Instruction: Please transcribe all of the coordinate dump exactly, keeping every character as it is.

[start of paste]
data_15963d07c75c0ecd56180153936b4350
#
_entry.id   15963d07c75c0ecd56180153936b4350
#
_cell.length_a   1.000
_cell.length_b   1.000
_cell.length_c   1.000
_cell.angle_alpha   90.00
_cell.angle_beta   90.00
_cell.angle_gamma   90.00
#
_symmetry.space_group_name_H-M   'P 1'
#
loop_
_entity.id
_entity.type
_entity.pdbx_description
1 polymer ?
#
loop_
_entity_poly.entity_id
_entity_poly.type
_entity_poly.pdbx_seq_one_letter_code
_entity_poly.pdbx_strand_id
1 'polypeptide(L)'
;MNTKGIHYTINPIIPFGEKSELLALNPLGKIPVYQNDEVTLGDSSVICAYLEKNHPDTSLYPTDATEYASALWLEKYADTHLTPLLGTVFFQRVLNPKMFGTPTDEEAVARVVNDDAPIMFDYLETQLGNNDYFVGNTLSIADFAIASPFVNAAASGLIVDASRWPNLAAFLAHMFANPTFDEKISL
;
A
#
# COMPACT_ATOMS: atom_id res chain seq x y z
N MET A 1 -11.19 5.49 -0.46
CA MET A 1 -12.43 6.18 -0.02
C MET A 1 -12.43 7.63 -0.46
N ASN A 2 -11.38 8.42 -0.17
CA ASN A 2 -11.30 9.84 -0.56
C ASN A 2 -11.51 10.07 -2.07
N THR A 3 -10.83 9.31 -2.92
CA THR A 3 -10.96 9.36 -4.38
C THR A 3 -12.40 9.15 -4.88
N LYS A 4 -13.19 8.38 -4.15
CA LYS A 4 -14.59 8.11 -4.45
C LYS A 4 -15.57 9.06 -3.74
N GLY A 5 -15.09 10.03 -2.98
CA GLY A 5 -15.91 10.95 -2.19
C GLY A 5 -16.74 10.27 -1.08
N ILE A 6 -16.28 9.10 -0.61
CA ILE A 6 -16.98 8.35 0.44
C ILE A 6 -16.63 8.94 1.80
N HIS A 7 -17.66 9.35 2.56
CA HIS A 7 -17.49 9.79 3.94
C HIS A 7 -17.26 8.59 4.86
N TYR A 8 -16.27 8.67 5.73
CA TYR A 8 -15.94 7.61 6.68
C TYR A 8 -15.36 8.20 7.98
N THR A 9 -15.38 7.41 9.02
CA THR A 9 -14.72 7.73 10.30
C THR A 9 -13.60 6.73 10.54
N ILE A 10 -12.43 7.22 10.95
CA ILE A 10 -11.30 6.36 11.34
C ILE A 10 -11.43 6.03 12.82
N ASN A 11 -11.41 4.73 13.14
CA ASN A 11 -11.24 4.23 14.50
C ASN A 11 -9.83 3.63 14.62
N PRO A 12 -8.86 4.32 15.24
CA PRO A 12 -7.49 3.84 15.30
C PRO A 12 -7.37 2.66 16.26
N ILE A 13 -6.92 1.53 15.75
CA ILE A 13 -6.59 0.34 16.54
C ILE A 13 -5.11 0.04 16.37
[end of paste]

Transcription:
data_15963d07c75c0ecd56180153936b4350
#
_entry.id   15963d07c75c0ecd56180153936b4350
#
_cell.length_a   1.000
_cell.length_b   1.000
_cell.length_c   1.000
_cell.angle_alpha   90.00
_cell.angle_beta   90.00
_cell.angle_gamma   90.00
#
_symmetry.space_group_name_H-M   'P 1'
#
loop_
_entity.id
_entity.type
_entity.pdbx_description
1 polymer ?
#
loop_
_entity_poly.entity_id
_entity_poly.type
_entity_poly.pdbx_seq_one_letter_code
_entity_poly.pdbx_strand_id
1 'polypeptide(L)'
;MNTKGIHYTINPIIPFGEKSELLALNPLGKIPVYQNDEVTLGDSSVICAYLEKNHPDTSLYPTDATEYASALWLEKYADTHLTPLLGTVFFQRVLNPKMFGTPTDEEAVARVVNDDAPIMFDYLETQLGNNDYFVGNTLSIADFAIASPFVNAAASGLIVDASRWPNLAAFLAHMFANPTFDEKISL
;
A
#
# COMPACT_ATOMS: atom_id res chain seq x y z
N MET A 1 -11.19 5.49 -0.46
CA MET A 1 -12.43 6.18 -0.02
C MET A 1 -12.43 7.63 -0.46
N ASN A 2 -11.38 8.42 -0.17
CA ASN A 2 -11.30 9.84 -0.56
C ASN A 2 -11.51 10.07 -2.07
N THR A 3 -10.83 9.31 -2.92
CA THR A 3 -10.96 9.36 -4.38
C THR A 3 -12.40 9.15 -4.88
N LYS A 4 -13.19 8.38 -4.15
CA LYS A 4 -14.59 8.11 -4.45
C LYS A 4 -15.57 9.06 -3.74
N GLY A 5 -15.09 10.03 -2.98
CA GLY A 5 -15.91 10.95 -2.19
C GLY A 5 -16.74 10.27 -1.08
N ILE A 6 -16.28 9.10 -0.61
CA ILE A 6 -16.98 8.35 0.44
C ILE A 6 -16.63 8.94 1.80
N HIS A 7 -17.66 9.35 2.56
CA HIS A 7 -17.49 9.79 3.94
C HIS A 7 -17.26 8.59 4.86
N TYR A 8 -16.27 8.67 5.73
CA TYR A 8 -15.94 7.61 6.68
C TYR A 8 -15.36 8.20 7.98
N THR A 9 -15.38 7.41 9.02
CA THR A 9 -14.72 7.73 10.30
C THR A 9 -13.60 6.73 10.54
N ILE A 10 -12.43 7.22 10.95
CA ILE A 10 -11.30 6.36 11.34
C ILE A 10 -11.43 6.03 12.82
N ASN A 11 -11.41 4.73 13.14
CA ASN A 11 -11.24 4.23 14.50
C ASN A 11 -9.83 3.63 14.62
N PRO A 12 -8.86 4.32 15.24
CA PRO A 12 -7.49 3.84 15.30
C PRO A 12 -7.37 2.66 16.26
N ILE A 13 -6.92 1.53 15.75
CA ILE A 13 -6.59 0.34 16.54
C ILE A 13 -5.11 0.04 16.37